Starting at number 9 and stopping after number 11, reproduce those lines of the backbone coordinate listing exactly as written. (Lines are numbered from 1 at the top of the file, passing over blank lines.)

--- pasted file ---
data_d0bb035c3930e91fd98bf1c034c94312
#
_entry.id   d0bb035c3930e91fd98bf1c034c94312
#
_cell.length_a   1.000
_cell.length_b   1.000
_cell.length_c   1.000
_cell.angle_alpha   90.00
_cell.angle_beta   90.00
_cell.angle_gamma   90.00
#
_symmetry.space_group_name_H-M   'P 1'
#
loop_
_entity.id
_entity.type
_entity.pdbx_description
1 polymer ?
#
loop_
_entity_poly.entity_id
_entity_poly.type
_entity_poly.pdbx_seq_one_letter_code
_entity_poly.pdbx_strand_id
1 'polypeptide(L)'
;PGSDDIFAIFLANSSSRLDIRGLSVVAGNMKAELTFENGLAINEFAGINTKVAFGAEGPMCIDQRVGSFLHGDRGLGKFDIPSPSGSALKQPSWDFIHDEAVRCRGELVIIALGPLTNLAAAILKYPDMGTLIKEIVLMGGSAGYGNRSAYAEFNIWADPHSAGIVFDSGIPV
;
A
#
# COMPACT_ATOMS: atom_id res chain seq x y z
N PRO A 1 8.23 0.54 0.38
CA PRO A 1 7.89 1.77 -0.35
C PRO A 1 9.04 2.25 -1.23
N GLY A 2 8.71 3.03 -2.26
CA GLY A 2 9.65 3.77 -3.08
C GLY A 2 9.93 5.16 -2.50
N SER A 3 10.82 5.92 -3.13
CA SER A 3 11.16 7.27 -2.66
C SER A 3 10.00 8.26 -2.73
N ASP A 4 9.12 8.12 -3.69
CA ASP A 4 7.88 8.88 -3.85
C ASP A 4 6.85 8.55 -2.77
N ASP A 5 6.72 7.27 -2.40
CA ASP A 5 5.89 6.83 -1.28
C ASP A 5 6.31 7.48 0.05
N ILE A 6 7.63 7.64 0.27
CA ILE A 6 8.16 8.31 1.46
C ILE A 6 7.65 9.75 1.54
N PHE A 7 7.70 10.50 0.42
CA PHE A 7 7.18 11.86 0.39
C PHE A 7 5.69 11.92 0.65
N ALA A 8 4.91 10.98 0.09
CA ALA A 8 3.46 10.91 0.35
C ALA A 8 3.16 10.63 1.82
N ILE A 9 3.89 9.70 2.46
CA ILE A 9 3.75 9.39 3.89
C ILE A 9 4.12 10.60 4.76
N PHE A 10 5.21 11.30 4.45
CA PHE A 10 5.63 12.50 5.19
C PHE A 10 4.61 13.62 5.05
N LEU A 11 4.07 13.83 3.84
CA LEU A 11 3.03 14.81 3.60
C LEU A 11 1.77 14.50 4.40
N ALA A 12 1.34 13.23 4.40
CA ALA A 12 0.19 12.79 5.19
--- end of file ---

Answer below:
_cell.angle_beta   90.00
_cell.angle_gamma   90.00
#